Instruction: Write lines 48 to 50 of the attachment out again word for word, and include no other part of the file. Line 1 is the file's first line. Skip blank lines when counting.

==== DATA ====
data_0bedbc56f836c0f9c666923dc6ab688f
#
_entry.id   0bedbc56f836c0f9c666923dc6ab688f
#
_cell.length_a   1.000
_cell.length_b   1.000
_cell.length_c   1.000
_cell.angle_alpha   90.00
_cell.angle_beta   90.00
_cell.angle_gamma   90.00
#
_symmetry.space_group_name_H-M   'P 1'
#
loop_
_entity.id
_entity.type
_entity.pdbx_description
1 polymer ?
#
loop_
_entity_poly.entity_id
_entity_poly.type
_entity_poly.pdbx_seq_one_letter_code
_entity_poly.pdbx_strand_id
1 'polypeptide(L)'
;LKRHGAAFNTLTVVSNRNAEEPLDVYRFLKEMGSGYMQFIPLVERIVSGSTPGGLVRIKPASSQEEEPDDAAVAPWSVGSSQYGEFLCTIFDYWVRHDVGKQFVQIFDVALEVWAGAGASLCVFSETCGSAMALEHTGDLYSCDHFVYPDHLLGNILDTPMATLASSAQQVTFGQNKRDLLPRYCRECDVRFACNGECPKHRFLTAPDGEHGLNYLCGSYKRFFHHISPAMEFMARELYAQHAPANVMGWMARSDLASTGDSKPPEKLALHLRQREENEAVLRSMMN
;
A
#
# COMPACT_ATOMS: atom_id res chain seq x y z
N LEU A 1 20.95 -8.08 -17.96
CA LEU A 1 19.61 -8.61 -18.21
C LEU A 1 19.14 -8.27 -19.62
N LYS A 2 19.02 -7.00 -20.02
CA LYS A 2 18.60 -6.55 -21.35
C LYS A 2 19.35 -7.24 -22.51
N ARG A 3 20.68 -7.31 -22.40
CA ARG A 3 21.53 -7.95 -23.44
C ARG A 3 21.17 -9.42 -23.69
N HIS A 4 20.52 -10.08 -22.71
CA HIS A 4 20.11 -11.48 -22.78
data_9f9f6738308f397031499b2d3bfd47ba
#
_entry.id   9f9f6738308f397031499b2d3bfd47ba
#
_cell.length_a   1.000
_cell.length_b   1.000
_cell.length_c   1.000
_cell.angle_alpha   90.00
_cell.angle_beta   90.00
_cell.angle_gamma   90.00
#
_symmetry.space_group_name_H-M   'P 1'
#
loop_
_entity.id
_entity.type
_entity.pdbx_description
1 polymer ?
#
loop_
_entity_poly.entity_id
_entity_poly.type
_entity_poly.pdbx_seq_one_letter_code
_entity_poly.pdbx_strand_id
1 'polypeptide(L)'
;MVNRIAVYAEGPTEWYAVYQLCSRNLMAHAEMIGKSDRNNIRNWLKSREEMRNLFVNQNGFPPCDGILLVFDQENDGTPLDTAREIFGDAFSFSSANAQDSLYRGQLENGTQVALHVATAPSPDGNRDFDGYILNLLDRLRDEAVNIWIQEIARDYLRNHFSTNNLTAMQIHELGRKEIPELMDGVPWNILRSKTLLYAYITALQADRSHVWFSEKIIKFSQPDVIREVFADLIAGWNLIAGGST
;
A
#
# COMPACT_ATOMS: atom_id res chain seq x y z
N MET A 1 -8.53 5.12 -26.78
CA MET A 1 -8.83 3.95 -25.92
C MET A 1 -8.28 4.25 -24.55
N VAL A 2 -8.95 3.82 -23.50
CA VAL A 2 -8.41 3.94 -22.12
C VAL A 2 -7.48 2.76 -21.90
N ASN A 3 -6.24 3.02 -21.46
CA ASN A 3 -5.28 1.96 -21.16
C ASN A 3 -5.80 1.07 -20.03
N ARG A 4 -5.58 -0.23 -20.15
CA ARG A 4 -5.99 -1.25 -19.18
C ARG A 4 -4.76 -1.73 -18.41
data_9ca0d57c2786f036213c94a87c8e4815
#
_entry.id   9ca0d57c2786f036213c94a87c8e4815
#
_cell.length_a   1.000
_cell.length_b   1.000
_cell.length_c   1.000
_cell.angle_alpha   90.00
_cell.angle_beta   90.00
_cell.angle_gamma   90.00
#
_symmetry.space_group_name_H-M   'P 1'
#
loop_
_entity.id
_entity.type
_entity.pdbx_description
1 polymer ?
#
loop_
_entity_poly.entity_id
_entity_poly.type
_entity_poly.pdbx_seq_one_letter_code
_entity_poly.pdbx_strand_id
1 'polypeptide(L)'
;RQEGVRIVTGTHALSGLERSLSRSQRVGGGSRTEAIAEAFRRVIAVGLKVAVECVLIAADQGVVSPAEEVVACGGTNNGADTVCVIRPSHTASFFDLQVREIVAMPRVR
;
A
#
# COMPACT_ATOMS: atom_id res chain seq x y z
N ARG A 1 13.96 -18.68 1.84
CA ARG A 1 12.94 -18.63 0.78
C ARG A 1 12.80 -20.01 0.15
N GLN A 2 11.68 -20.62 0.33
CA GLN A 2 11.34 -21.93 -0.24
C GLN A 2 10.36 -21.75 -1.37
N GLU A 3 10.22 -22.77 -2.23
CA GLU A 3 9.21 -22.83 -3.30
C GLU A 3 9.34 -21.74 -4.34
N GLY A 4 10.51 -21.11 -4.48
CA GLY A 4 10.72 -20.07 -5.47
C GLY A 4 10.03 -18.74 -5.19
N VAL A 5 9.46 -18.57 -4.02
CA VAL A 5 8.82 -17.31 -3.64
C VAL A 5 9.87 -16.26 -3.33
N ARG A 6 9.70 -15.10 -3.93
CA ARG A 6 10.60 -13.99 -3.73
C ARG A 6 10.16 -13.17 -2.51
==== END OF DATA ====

_cell.length_c   1.000
_cell.angle_alpha   90.00
_cell.angle_beta   90.00